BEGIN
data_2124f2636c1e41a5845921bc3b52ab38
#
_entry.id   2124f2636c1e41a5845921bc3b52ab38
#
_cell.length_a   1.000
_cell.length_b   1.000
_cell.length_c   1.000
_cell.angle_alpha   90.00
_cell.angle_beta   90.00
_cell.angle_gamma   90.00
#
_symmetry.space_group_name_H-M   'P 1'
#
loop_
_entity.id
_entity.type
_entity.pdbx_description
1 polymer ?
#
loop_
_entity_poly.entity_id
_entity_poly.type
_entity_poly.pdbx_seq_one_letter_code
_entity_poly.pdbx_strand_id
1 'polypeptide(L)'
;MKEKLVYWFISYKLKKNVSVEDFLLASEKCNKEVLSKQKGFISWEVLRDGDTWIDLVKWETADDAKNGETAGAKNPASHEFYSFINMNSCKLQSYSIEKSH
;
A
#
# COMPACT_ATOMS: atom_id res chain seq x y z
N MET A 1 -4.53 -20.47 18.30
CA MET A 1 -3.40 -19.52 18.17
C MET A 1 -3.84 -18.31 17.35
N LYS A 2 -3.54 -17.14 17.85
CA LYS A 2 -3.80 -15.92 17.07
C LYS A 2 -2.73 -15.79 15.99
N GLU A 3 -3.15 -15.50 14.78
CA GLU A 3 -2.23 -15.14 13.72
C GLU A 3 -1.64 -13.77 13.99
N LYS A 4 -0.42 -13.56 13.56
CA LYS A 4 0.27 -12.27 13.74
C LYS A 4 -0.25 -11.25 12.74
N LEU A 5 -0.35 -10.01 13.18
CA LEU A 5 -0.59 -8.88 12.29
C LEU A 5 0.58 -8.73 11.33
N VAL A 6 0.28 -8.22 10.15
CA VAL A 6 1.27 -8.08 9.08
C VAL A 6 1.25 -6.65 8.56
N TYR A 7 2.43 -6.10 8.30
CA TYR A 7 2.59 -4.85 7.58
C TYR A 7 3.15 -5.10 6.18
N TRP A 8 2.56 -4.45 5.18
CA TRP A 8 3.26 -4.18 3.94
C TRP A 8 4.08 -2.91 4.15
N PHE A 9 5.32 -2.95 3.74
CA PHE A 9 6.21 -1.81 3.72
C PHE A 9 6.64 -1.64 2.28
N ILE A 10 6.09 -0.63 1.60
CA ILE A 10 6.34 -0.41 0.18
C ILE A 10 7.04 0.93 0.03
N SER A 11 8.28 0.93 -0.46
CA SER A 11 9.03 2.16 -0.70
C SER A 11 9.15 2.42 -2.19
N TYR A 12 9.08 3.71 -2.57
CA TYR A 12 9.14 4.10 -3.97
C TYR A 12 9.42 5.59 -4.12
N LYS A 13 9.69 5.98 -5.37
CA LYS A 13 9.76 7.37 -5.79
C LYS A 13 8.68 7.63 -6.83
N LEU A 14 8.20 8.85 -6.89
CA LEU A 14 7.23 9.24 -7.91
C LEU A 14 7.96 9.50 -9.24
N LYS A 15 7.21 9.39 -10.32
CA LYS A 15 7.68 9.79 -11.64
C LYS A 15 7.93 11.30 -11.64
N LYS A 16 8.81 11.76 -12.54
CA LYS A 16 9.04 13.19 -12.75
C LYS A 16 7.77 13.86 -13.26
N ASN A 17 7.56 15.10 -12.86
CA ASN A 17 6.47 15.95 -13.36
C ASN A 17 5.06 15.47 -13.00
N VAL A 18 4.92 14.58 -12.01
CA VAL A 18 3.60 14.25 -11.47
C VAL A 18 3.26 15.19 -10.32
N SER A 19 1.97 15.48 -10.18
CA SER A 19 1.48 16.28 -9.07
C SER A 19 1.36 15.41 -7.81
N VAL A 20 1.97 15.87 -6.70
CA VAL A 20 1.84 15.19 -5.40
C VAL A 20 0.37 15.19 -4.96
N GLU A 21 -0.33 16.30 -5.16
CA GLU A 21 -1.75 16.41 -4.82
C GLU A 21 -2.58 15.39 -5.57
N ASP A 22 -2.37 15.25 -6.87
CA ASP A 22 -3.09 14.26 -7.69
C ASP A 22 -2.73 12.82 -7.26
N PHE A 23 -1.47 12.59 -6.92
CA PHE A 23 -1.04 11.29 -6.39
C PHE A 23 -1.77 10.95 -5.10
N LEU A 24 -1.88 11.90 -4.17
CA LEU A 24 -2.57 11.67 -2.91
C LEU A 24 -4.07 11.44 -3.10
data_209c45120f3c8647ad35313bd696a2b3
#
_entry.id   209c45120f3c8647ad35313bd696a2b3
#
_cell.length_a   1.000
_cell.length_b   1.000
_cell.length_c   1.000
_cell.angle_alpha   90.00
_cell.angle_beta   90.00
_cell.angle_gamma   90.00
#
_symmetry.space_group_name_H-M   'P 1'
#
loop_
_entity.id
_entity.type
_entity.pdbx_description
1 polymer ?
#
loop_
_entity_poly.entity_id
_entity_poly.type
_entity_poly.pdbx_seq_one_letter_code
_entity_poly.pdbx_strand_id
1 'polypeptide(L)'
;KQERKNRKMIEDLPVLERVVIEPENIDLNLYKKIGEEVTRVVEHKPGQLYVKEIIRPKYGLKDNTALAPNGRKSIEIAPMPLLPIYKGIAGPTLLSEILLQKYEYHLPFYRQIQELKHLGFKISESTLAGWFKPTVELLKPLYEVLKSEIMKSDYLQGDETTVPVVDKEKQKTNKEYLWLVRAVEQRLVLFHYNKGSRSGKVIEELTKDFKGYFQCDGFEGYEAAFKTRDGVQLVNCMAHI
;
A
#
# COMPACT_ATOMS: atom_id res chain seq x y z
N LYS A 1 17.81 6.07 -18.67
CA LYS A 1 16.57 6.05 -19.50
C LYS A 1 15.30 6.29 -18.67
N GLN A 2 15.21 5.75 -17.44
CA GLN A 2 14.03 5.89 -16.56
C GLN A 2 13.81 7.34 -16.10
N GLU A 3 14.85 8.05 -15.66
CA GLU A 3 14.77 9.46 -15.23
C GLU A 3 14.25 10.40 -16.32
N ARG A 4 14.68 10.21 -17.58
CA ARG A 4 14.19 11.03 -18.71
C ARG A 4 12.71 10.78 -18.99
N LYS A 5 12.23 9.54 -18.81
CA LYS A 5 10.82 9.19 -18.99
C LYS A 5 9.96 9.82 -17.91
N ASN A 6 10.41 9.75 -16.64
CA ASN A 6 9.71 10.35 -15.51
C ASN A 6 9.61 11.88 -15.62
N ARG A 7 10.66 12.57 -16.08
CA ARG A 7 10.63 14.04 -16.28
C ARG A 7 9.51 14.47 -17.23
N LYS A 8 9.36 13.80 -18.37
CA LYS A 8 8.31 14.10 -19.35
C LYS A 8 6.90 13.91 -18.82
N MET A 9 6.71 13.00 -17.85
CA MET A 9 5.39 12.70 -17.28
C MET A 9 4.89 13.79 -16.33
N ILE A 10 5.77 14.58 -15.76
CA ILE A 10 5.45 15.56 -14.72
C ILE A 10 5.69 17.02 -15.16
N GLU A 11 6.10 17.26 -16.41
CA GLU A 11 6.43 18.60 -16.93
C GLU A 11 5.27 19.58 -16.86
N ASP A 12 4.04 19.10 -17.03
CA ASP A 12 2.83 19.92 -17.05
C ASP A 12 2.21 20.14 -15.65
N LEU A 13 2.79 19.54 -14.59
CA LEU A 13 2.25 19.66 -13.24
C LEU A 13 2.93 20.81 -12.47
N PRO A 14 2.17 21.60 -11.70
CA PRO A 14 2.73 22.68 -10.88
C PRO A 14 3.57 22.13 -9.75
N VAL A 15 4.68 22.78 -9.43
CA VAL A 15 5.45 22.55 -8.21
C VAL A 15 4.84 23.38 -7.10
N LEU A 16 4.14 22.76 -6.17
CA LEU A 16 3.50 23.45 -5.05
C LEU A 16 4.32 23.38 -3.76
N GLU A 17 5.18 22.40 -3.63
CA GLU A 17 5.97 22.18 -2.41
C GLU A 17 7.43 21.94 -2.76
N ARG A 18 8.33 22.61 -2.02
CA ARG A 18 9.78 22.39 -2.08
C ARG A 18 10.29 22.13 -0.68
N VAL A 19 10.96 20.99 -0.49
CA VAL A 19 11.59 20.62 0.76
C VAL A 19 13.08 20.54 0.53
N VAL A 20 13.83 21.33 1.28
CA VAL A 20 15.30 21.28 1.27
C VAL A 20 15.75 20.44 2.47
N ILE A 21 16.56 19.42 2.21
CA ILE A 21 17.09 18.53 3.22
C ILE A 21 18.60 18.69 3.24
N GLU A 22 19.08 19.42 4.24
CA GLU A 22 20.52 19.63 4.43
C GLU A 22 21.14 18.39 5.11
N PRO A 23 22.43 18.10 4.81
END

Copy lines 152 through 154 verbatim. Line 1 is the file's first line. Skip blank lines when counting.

CA ARG A 7 10.63 14.04 -16.28
C ARG A 7 9.51 14.47 -17.23
N LYS A 8 9.36 13.80 -18.37